Words & Photography by Hannah Fuellenkemper
Any respectable nation has its own pea soup. Stuff, ideally, in which spoons stand to attention and whole sausages go M.I.A.
In these terms then, the Dutch are a respectable people. Die-hards, too: hell-bent on eating theirs on ice. It’s only natural therefore, that the nation is full of experts. Experts on ice-thickness who gather to hypothesise: will the Elfstedentocht (Eleven cities tour) take place this year?
Because after all, it’s not every year that the ice forms a crust of at least 15 cm thick along the 200km network of lakes across which they hurtle. And so it’s not every year that the Dutch huddle around big cauldrons, bubbling with pea soup, spooning it up with slices of roggebrood (rye bread) thickly layered with katenspek (a cut of cured ham) whilst thousands of skaters toil across Friesland, the most northerly province of The Netherlands.
Once mercury takes a dip, the speculation begins and the cauldrons are readied. The race kicks off within 48 hours of the call being made and must be completed before midnight that same day. There’s soup to be made. Oh, and the Dutch call it ‘Snert’.
For the soup:
300g split peas
4 cloves of garlic, chopped
1 onion, chopped
150g celeriac, roughly chopped (I don’t bother peeling it)
2 sticks celery, chopped (keep the leaves)
2-3 carrots, chopped
Around 150g speck (thick cut, slab bacon), cut up
A ham-hock or bone-in pork chop
1 good glug olive oil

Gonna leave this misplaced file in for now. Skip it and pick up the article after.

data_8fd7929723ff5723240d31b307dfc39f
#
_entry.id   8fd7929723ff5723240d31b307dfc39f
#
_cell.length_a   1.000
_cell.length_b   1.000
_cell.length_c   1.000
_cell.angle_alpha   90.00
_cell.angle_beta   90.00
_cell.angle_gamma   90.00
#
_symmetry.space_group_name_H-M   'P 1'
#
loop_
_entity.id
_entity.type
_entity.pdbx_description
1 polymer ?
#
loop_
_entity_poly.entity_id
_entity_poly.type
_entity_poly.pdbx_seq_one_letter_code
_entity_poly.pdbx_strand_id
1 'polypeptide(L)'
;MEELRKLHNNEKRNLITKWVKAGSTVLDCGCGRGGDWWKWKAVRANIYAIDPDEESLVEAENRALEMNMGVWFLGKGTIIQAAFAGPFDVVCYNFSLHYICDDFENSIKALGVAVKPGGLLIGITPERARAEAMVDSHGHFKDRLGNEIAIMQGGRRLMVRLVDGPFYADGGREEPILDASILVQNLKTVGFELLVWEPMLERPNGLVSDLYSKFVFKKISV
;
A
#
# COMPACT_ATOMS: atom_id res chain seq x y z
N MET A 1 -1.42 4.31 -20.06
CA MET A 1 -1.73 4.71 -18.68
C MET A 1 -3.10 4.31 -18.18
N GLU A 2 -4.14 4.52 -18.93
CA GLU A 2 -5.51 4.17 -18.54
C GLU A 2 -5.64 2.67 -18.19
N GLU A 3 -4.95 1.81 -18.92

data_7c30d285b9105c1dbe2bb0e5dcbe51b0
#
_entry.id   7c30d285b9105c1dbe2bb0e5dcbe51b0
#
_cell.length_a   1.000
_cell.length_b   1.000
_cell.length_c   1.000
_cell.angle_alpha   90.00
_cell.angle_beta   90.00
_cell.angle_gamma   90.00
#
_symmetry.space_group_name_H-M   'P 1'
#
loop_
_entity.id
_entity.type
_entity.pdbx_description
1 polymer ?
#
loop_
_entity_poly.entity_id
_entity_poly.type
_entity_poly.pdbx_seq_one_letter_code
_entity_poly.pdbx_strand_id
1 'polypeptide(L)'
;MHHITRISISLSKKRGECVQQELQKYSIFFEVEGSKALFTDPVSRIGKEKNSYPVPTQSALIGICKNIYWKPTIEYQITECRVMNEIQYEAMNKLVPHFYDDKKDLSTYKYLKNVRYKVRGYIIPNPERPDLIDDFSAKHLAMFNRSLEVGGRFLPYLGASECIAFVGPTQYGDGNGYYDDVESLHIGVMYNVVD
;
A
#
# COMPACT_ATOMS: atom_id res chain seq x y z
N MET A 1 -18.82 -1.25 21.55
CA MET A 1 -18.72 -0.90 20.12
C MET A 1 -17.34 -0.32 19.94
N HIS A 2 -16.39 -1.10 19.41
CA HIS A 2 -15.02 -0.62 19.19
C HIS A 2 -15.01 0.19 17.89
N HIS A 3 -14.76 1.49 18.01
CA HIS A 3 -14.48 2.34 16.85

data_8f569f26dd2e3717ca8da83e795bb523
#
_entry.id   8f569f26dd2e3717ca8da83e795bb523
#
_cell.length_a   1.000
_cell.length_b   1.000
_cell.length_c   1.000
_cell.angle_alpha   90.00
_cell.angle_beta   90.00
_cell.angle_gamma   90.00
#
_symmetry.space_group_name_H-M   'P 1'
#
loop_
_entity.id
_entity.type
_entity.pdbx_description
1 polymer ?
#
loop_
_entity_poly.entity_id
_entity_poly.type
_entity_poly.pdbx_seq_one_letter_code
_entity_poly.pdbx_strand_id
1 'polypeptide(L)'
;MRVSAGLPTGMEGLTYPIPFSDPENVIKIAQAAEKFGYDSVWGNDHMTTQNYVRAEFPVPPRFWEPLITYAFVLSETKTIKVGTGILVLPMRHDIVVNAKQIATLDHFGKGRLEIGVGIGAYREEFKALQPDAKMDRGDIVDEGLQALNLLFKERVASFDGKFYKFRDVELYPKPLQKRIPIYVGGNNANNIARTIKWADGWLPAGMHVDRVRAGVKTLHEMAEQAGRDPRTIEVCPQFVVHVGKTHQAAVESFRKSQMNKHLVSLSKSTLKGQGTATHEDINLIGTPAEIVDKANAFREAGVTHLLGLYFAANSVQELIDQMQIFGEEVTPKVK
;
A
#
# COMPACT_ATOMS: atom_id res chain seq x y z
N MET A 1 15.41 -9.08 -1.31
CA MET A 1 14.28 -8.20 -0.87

1 litre stock
Salt and pepper to taste
Smoked sausage*, chopped
*A rookworst in Dutch, similar to the Polish Kielbasa
For the side:
Dark rye bread
Thickly cut ham
Bring split peas up to a boil and skim off the froth that accumulates. Once boiling gently, place lid on pot and let simmer, 30-40 minutes, until soft. Drain.
In a large, thick-bottomed pot, brown the bacon and pork chop and then throw in the onion and garlic to brown also. Remove pork chop so as not to overcook.
Throw in the chopped celeriac, celery and carrots as well as some of the celeriac leaves. Stir occasionally but best is when the vegetables stick a little and brown.
Place the drained peas in a tall pot; add the vegetables, meat and stock. Bring to a boil and let simmer. In about an hour, the vegetables will begin to soften and the peas will start to bind the liquid together. You know it’s ready once the soup looks as if it’s been blended.
At the last moment, throw in the smoked sausage, cut into pieces.
Ladle the soup into bowls and garnish with the remaining celeriac leaves. Serve with rye bread topped with mustard, ham and watercress and be happy you’re not racing!